Crystal's Reviews > The Deep End of the Ocean

The Deep End of the Ocean by Jacquelyn Mitchard
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Oct 12, 10

Read from September 26 to October 07, 2010

Jacquelyn Mitchard
The Deep End of the Ocean
New York: Viking, 1996
434 pp. $10.20 (Amazon Paperback)

Life for an average suburban family is going by peacefully, until the younger son, Ben, is kidnapped at a high school reunion. Distraught, the mother, Beth, a photographer, goes into mental collapse and wallows in her grief, while the rest of the family is left to fend on their own. The older son, Vincent, who was 7 at the time, feels responsible for his brother’s disappearance and has to grow without the love of his mother and starts showing delinquent behavior. 9 years go by, until Beth meets Sam, a neighborhood boy who offers to mow the lawn. She realizes Sam is her child Ben, who had been living just two blocks away for several years. The Deep End of the Ocean by Jacquelyn Mitchard tells the tale of this family adapting to living without a lost child and his struggle to fit back in with this new family. This book was a slow read and had very little character development. However, the story was written in an interesting way.

After spending more than half the book showing Beth in half frenzy, breaking down after every other mention of the word “Ben”, the author finally moves on with the actual plot and gets to the discovery of Sam. And at that point, she uses the rest of the book to describe the happenings of a few weeks. As a book that describes mainly two events and the mindsets of the people in the story, 434 pages is just way too long to drag the story out to. Also, the characters did not change that much through the story. The only character “development” was Beth turning from a somewhat annoying mother to an even more annoying one to one that felt empowered after finally saying one sentence back to a somewhat annoying one. The other character development was for their older son Vincent, or “Reese” as he calls himself later, who starts off trying to be a good kid, but then feels lonely with his parents ignoring him, thus acting up for attention, and trying to make amends for losing his brother. Besides this, everyone stayed the same from beginning to end, the father, Ben, the little sister, the grandparents, etc.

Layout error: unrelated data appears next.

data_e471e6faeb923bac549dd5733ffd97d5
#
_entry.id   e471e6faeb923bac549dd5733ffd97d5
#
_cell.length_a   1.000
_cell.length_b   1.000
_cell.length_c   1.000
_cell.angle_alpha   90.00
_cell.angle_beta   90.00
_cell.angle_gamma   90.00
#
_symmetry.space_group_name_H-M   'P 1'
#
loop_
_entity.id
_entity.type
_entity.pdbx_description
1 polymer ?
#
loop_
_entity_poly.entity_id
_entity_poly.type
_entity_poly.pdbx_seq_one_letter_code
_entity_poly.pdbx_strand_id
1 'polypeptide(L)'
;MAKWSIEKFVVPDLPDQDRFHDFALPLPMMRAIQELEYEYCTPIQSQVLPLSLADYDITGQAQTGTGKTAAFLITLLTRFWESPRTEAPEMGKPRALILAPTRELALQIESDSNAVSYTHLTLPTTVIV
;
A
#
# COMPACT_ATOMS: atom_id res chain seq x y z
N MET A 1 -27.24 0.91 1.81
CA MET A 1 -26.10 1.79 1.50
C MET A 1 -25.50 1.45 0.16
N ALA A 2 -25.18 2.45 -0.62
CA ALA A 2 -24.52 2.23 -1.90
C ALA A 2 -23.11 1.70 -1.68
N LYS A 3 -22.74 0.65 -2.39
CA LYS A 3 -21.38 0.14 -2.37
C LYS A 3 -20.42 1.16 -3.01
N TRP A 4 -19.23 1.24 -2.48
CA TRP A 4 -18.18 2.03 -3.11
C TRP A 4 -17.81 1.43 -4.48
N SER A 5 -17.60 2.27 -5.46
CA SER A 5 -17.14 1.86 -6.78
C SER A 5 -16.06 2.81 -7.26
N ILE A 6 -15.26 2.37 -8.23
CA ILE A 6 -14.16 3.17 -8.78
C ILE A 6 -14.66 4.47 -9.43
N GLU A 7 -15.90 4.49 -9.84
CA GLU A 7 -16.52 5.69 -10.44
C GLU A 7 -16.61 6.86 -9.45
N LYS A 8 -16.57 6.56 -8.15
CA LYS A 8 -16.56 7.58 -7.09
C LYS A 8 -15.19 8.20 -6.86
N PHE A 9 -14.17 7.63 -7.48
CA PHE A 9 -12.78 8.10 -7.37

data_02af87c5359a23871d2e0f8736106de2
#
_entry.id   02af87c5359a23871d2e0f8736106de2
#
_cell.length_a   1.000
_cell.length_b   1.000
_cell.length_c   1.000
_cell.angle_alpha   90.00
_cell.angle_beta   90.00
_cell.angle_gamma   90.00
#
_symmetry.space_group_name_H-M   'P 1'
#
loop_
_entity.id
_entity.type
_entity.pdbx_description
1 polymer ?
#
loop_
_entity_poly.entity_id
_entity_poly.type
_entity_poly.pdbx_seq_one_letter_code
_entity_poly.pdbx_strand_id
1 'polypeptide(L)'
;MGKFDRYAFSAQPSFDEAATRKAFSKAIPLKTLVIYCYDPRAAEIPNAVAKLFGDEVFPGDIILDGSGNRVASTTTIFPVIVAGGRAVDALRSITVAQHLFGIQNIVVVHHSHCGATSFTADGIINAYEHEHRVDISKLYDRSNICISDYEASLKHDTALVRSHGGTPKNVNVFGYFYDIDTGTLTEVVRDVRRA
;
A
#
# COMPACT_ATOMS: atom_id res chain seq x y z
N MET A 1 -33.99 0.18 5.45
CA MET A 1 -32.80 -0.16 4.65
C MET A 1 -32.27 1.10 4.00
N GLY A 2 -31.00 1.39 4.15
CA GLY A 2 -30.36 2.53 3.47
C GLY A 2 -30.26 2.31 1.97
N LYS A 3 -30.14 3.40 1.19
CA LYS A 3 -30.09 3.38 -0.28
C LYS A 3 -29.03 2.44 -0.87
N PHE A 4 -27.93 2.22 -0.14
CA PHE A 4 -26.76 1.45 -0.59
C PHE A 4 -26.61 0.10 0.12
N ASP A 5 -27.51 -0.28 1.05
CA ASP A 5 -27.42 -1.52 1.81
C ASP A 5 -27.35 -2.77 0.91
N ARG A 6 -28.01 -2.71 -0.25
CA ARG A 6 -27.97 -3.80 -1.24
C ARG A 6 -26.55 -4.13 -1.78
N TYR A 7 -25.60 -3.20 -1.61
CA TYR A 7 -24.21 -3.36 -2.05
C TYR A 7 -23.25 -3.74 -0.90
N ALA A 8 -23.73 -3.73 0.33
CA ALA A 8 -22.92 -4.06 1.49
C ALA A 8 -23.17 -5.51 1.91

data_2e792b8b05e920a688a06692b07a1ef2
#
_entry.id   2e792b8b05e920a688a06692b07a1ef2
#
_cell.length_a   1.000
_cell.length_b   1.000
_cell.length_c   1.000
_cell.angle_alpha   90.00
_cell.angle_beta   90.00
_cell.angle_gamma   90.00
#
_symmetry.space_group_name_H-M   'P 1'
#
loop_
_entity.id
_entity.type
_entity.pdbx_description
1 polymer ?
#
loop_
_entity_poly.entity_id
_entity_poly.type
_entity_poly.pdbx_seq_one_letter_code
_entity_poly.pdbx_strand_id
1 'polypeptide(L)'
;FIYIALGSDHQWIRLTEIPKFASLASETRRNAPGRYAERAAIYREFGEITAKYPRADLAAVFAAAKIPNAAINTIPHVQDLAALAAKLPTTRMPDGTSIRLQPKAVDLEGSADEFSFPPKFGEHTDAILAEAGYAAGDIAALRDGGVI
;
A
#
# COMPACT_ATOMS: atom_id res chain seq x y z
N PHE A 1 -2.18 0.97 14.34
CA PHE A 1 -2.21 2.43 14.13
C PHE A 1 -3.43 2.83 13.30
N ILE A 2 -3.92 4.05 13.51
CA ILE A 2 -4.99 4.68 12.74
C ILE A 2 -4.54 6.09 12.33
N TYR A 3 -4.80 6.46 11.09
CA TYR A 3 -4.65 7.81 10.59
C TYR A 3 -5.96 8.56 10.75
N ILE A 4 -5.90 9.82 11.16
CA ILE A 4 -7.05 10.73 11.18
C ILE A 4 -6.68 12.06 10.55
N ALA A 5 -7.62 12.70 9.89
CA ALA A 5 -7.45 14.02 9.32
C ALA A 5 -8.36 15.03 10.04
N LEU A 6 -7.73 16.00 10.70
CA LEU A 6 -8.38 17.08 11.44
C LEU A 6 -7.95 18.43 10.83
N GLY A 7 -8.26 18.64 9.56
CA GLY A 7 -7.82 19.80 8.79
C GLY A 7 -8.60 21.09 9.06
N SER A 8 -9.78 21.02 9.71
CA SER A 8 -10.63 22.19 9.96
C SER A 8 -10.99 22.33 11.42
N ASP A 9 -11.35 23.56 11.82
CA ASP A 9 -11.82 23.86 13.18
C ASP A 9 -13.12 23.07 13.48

Even so, I enjoyed reading the book from different perspectives: Beth and Vincent/Reese, although the Vincent view was first introduced pretty far into the novel. Jacquelyn Mitchard had it so we could read into the minds of the two people and what happens around them, while still keeping it in third person. It would have been more enjoyable if more characters were delved into, but it was nice that the author chose to go into a teenager’s mind.

The Deep End of the Ocean was a nice read, though it was extremely long. For long trips or on rainy days, this book would be a good pick, but as a novel, it wasn’t that good.
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Comments (showing 1-3)

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message 3: by Andrew (last edited Oct 12, 2010 06:22AM) (new)

Andrew This review had a lot of good ideas but it was a little confusing as far as what you were trying to say. You were telling me that it was not a good novel and that it was a slow read, but it is good for long trips or rainy days. I feel like I can understand what you were trying to say but the review was still confusing. However I still did think that it was a well thought out reveiw with good ideas.

message 2: by Felicity (new)

Felicity I do not wish to read this book. The review was well written, however it was too long and it did not have a good flow. Since you did not seem to enjoy this book very much, it seems that you did not expect everyone to wish to read this book. How could you like a book that was slow, AND with little character development? I would have been bored to death by the end of it.

message 1: by Chason (new)

Chason You have effectively convinced me not to read this book. Your review was overall quite effective, though there were a few slightly confusing parts. For example, when describing the character development, the sentence structure was a little jumbled. Clearer sentences would have helped to understand your point better.

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